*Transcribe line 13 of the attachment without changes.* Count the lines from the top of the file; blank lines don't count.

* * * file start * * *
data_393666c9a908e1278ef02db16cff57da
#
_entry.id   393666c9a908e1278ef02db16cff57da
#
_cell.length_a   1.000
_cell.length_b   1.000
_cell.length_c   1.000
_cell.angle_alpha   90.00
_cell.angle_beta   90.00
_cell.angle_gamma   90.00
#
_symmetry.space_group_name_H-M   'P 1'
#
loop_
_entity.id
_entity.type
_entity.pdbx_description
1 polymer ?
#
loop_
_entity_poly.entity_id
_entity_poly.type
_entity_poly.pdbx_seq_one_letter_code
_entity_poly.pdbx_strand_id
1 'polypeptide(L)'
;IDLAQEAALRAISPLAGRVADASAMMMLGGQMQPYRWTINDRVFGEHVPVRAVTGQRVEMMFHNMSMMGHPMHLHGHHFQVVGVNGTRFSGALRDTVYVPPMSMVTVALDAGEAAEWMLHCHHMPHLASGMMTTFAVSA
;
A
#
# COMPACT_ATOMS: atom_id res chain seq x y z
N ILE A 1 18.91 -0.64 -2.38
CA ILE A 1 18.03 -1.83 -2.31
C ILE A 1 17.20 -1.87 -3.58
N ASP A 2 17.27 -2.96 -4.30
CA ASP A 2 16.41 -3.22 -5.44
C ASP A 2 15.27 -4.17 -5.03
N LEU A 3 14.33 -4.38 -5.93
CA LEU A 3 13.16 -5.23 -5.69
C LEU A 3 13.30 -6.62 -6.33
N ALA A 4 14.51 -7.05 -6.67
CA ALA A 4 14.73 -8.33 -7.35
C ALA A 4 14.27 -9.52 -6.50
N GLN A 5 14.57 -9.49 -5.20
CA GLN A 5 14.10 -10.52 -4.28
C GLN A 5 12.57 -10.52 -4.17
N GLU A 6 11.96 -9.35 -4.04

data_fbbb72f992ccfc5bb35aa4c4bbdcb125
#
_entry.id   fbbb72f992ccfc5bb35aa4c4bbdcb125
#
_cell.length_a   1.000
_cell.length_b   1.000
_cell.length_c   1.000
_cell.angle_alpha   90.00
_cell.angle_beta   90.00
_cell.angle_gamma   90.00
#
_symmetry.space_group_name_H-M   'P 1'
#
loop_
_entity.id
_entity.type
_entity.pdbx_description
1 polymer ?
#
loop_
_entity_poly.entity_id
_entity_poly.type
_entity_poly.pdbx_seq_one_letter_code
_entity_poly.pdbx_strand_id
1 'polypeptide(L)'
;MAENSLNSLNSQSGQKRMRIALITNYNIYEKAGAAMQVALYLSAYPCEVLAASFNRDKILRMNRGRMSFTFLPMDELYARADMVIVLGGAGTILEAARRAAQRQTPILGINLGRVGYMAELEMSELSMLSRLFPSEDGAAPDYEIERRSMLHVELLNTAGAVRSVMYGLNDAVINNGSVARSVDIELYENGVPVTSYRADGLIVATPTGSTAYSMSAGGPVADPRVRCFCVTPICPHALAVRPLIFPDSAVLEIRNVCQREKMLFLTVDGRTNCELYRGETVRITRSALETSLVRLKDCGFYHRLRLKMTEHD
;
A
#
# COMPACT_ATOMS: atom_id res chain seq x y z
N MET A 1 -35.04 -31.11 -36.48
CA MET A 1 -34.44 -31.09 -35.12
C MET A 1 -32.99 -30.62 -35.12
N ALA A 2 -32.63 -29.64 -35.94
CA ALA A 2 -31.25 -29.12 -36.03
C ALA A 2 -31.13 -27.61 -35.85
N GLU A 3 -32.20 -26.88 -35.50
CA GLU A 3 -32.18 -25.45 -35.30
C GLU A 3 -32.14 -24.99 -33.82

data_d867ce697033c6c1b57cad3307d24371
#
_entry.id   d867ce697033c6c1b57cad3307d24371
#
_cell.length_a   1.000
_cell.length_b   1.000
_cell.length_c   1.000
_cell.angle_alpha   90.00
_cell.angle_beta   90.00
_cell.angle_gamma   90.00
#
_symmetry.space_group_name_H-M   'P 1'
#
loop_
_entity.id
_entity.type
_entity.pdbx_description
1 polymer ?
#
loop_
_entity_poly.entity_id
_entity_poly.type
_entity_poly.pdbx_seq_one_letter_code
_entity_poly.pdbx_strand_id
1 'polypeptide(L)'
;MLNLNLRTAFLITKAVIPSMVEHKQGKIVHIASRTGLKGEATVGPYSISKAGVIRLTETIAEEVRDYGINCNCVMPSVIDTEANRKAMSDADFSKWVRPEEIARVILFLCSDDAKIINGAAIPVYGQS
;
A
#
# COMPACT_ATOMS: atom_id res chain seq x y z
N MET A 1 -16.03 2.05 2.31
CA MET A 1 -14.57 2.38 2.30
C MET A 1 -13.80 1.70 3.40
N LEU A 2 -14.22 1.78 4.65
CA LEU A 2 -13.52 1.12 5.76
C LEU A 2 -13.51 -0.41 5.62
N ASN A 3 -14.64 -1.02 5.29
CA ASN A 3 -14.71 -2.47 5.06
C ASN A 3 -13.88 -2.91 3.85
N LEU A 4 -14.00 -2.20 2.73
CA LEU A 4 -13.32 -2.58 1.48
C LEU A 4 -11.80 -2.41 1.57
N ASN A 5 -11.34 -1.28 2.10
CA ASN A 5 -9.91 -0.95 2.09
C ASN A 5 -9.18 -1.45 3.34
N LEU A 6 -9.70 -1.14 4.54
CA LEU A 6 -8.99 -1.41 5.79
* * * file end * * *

#